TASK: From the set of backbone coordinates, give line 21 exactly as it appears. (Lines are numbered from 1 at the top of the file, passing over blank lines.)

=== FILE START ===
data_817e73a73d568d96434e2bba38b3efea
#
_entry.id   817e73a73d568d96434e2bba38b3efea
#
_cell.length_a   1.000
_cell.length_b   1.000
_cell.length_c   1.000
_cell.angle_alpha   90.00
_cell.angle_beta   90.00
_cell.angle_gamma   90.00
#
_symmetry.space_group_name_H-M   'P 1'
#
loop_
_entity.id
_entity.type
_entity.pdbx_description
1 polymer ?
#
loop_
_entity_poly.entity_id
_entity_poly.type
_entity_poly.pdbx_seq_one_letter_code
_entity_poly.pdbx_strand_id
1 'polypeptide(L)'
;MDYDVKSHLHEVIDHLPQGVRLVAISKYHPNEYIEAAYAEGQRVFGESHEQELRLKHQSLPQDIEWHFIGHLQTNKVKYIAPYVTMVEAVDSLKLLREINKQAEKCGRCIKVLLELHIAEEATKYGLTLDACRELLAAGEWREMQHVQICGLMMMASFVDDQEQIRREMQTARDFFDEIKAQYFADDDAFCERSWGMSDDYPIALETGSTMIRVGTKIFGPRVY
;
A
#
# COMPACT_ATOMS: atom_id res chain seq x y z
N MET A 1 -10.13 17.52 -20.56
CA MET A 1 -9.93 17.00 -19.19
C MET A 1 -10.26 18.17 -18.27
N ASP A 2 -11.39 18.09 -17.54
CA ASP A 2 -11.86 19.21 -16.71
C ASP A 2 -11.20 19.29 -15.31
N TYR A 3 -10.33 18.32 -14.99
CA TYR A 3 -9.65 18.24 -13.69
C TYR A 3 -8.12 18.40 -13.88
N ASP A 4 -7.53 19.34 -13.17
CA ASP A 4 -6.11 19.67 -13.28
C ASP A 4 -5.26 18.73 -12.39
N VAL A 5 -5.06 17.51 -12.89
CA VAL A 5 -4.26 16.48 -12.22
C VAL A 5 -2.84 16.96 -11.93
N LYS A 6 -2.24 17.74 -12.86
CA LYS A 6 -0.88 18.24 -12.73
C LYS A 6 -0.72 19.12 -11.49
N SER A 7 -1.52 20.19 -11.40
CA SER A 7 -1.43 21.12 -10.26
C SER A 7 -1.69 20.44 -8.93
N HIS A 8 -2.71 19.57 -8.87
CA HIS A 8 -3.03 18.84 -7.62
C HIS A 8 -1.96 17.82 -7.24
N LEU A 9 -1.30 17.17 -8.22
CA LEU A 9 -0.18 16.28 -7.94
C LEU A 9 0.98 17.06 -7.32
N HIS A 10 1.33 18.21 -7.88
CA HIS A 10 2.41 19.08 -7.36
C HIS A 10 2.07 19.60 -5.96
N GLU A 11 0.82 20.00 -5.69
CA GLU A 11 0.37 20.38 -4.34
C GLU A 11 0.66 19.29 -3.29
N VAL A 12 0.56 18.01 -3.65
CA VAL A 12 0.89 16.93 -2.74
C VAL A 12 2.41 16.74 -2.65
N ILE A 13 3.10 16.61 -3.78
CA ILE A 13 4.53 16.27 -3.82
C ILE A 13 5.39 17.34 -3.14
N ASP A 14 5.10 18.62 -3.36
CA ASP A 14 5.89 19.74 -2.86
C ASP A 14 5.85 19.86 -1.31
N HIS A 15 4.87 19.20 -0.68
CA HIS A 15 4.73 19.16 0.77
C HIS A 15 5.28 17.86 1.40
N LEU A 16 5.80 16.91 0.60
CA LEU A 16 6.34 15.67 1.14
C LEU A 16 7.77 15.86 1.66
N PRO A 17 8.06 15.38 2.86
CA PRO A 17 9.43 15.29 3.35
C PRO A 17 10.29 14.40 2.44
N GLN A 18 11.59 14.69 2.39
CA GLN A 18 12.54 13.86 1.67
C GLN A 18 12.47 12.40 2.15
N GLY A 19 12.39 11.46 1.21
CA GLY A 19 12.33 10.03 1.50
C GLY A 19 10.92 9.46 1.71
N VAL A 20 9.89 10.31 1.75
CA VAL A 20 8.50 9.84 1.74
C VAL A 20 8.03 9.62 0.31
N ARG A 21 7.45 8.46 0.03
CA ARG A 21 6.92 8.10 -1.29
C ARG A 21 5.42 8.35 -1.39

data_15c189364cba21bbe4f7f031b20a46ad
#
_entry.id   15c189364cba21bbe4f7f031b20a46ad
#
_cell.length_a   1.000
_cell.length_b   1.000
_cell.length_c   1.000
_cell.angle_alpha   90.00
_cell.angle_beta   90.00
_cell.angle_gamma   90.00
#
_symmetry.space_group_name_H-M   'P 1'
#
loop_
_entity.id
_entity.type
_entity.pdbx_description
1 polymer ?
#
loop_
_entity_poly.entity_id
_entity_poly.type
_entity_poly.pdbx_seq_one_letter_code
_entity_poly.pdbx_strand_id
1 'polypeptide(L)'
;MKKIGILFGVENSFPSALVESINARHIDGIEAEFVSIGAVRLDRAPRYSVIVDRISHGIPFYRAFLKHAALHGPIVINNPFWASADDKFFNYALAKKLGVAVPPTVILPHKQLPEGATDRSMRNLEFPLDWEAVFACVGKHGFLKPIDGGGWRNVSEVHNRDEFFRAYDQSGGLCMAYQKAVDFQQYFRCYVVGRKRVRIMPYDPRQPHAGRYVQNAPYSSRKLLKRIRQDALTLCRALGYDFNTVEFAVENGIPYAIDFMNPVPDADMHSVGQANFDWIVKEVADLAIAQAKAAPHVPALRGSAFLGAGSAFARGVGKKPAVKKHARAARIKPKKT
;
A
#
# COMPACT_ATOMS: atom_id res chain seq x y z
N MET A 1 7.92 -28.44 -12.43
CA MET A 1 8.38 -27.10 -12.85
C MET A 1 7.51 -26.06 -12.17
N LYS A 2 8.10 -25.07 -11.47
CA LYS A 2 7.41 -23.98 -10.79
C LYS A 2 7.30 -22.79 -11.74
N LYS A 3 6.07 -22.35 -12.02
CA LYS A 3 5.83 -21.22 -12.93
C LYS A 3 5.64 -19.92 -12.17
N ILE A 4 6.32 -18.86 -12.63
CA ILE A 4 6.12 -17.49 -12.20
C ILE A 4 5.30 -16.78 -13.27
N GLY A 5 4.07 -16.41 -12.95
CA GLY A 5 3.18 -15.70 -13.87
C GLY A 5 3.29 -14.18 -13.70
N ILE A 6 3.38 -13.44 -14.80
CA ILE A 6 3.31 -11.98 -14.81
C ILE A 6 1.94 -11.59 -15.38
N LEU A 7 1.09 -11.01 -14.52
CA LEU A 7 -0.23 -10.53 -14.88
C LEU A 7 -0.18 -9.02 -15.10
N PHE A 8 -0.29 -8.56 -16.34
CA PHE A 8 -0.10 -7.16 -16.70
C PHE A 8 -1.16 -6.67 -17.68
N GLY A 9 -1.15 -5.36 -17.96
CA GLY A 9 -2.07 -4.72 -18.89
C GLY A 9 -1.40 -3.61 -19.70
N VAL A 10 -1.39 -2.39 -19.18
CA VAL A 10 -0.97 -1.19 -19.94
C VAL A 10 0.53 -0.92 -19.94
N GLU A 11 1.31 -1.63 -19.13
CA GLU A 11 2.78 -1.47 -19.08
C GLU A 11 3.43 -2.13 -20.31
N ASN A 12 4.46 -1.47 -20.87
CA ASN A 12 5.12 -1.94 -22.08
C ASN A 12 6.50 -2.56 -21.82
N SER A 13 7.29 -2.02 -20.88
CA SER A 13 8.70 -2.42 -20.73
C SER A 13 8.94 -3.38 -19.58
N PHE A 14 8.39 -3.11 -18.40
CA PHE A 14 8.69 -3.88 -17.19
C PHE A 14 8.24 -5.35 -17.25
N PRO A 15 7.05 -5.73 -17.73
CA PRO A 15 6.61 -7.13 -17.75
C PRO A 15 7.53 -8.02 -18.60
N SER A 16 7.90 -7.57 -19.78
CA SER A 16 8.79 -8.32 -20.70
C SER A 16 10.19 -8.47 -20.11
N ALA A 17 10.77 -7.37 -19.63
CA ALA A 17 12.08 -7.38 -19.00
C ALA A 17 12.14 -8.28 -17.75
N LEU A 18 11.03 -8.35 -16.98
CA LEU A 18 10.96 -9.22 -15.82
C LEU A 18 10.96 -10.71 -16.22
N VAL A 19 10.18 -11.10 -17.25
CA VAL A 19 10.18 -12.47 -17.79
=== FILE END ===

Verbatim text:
_entity_poly.entity_id